“Over the years, the methodology has not changed but the area under camera traps has proportionately changed. Earlier, we did not have that much money or resources, and camera traps were very expensive. Then we used film cameras which were very expensive, Now you get digital cameras which are cheaper. So, the number of cameras used has gone up though the area which is sampled remains the
same. Camera traps give you reliable information because they take you closer to the truth,” Dr Jhala pointed out.
From 9,735 camera locations in 2006, the number jumped to 26,838 locations in the 2018 Census. The camera traps (a pair) are installed in a specific 2 sq km grid size and placed in locations within 1 km of each other where movement of the carnivores is expected to be the highest based on the sign survey evidence. According to the tiger status survey report, the cameras were operated between 25 to 35 days at each site to generate at least 500 trap nights per 100 sq km.
How many photographs did the camera traps generate?
A whopping 3.48 crore which included tigers, leopards, other carnivores and a host of co-predators as well as prey species.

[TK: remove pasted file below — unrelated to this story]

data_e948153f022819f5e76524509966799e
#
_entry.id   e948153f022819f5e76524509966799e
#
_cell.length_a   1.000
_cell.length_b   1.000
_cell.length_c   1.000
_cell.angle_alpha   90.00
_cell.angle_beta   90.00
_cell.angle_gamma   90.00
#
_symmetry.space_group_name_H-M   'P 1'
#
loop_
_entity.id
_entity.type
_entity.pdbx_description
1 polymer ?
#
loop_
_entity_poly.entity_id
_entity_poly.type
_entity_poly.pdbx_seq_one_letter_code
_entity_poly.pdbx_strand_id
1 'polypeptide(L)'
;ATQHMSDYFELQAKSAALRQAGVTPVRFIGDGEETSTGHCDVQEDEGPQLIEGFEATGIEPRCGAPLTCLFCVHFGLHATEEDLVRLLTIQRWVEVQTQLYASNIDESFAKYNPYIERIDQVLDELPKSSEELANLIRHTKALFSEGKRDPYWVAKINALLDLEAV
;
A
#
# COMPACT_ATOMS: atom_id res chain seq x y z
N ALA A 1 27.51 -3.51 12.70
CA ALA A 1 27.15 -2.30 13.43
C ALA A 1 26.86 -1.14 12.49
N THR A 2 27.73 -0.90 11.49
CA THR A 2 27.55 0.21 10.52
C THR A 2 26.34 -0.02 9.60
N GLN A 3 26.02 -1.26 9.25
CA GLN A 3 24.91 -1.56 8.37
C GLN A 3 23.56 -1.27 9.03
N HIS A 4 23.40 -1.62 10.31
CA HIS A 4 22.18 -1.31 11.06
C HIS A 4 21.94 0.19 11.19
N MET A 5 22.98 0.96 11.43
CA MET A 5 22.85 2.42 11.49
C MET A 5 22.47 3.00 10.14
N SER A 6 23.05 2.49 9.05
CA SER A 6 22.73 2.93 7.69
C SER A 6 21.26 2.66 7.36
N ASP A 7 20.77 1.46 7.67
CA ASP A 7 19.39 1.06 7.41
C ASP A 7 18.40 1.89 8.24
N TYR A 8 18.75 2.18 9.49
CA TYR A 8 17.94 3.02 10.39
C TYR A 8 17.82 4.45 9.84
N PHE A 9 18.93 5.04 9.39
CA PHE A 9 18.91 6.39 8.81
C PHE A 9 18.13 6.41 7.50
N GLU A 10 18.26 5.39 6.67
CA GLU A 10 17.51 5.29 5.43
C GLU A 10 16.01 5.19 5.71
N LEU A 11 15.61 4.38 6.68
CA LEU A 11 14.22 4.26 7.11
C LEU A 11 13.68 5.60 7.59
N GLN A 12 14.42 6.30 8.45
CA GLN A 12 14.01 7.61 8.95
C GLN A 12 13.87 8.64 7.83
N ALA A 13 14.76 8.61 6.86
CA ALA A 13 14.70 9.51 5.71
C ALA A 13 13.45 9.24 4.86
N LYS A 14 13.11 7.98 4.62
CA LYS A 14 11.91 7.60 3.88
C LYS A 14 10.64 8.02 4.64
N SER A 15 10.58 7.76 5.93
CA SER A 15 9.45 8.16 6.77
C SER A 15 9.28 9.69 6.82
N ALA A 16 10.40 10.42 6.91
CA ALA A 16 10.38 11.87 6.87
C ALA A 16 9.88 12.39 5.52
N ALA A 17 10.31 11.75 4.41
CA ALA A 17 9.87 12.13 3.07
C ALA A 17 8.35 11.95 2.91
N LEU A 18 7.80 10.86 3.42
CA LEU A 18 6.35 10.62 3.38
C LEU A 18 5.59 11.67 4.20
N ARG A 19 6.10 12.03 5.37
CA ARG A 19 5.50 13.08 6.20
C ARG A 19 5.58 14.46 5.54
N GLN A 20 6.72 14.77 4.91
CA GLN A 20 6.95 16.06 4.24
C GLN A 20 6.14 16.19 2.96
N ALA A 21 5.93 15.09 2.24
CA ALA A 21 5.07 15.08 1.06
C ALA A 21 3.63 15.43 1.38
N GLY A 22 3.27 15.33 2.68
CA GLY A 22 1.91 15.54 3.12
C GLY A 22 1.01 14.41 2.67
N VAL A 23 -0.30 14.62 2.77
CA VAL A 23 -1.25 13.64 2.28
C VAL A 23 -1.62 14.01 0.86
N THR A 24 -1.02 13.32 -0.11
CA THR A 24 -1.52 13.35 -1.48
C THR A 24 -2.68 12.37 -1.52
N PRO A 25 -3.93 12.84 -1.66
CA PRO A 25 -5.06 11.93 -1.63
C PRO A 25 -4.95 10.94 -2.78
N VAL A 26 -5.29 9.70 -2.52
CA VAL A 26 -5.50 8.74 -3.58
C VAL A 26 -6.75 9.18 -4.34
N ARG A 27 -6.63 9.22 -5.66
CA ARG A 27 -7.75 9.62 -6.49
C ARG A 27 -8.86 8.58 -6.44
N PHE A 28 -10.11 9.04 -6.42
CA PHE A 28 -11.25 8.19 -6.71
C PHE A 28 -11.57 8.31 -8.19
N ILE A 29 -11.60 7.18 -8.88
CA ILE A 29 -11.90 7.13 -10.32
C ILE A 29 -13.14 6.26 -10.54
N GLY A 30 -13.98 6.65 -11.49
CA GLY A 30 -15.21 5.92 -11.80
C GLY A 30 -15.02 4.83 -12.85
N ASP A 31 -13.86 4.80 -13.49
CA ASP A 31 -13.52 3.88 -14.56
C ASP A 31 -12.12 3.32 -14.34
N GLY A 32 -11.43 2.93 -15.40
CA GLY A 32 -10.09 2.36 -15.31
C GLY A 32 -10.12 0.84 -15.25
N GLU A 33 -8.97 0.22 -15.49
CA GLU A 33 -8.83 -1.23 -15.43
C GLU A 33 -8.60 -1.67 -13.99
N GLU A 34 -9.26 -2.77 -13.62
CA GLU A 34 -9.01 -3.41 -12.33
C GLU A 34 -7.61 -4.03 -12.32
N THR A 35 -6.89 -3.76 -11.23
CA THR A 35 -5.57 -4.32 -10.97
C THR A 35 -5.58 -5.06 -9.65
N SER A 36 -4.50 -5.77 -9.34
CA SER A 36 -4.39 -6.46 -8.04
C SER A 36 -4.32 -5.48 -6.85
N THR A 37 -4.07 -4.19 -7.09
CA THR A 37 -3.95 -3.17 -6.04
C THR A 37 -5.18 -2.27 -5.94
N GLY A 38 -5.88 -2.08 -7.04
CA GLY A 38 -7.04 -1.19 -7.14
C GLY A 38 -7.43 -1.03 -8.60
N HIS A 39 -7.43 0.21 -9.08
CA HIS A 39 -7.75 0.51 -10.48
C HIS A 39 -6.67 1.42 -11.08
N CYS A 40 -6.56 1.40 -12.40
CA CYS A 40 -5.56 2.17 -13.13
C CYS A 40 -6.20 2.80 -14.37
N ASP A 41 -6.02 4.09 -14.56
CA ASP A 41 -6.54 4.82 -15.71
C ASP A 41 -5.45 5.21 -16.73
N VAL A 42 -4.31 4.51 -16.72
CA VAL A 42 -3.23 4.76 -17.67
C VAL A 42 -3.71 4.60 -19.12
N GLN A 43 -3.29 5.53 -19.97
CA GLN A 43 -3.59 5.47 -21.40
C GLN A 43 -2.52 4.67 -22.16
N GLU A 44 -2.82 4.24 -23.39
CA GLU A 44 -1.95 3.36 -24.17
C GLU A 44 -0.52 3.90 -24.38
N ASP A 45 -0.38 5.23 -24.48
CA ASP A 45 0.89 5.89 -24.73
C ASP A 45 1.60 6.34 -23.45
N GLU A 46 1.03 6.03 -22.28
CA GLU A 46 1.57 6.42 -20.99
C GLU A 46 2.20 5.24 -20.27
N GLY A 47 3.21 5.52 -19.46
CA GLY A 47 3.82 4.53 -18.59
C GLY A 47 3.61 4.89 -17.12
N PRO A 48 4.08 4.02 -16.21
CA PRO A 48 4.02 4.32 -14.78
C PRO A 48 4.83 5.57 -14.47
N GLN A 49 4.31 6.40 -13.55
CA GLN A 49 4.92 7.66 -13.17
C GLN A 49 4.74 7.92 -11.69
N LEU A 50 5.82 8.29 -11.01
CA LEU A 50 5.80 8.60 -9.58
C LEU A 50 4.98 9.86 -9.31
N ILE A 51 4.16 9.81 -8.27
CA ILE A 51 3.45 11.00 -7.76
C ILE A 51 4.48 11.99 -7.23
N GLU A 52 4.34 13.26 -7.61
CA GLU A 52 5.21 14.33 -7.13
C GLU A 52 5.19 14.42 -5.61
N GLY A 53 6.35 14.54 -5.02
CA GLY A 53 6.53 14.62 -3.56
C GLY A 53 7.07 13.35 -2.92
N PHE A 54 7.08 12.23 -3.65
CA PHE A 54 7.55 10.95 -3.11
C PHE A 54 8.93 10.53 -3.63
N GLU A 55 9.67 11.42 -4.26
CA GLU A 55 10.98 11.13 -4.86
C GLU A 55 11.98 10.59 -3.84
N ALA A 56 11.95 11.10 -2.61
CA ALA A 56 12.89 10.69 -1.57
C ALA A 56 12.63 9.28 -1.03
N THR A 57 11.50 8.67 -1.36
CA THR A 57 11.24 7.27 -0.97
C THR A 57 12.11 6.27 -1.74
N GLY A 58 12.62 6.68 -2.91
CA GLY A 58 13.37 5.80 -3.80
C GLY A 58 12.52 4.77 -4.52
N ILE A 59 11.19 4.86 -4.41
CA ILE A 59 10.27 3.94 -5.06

Filtering the huge volume of pictures is not humanly possible which is why a Camera Trap Data Repository and Analysis Tool (CaTRAT) was used to organize the individual pictures with geo-tags. To further narrow it down to species, for the first time, an artificial intelligence (AI)-based image processing tool developed by New Delhi-based Indraprastha Institute of Information Technology was used.
Using two different recognition programmes, it segregated photographs of tigers from leopards from the 3.5 crore photographs. “We generated 76,523 tiger photos and 51,337 leopard photos from the camera traps,” informed Dr Nayak.